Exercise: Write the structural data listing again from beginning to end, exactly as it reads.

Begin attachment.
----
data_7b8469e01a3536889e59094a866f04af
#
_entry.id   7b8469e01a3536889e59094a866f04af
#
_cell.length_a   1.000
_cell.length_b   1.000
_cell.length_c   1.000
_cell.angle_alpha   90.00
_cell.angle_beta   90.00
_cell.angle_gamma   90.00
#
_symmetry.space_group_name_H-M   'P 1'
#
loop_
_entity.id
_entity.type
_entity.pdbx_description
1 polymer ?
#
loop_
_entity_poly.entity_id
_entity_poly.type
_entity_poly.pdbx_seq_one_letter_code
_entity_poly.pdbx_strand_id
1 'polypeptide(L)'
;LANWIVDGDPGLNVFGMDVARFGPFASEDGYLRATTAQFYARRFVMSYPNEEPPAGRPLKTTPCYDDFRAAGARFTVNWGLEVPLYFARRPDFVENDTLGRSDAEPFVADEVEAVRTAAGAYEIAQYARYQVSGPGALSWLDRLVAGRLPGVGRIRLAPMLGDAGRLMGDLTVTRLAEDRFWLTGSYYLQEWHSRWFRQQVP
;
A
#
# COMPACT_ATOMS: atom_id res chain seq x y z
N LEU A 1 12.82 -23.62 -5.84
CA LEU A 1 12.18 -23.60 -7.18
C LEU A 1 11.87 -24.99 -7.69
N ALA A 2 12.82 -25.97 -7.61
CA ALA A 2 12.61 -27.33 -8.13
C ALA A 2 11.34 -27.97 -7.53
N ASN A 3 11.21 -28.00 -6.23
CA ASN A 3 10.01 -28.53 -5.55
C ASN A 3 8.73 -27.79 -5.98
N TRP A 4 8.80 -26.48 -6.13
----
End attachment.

data_7b8469e01a3536889e59094a866f04af
#
_entry.id   7b8469e01a3536889e59094a866f04af
#
_cell.length_a   1.000
_cell.length_b   1.000
_cell.length_c   1.000
_cell.angle_alpha   90.00
_cell.angle_beta   90.00
_cell.angle_gamma   90.00
#
_symmetry.space_group_name_H-M   'P 1'
#
loop_
_entity.id
_entity.type
_entity.pdbx_description
1 polymer ?
#
loop_
_entity_poly.entity_id
_entity_poly.type
_entity_poly.pdbx_seq_one_letter_code
_entity_poly.pdbx_strand_id
1 'polypeptide(L)'
;LANWIVDGDPGLNVFGMDVARFGPFASEDGYLRATTAQFYARRFVMSYPNEEPPAGRPLKTTPCYDDFRAAGARFTVNWGLEVPLYFARRPDFVENDTLGRSDAEPFVADEVEAVRTAAGAYEIAQYARYQVSGPGALSWLDRLVAGRLPGVGRIRLAPMLGDAGRLMGDLTVTRLAEDRFWLTGSYYLQEWHSRWFRQQVP
;
A
#
# COMPACT_ATOMS: atom_id res chain seq x y z
N LEU A 1 12.82 -23.62 -5.84
CA LEU A 1 12.18 -23.60 -7.18
C LEU A 1 11.87 -24.99 -7.69
N ALA A 2 12.82 -25.97 -7.61
CA ALA A 2 12.61 -27.33 -8.13
C ALA A 2 11.34 -27.97 -7.53
N ASN A 3 11.21 -28.00 -6.23
CA ASN A 3 10.01 -28.53 -5.55
C ASN A 3 8.73 -27.79 -5.98
N TRP A 4 8.80 -26.48 -6.13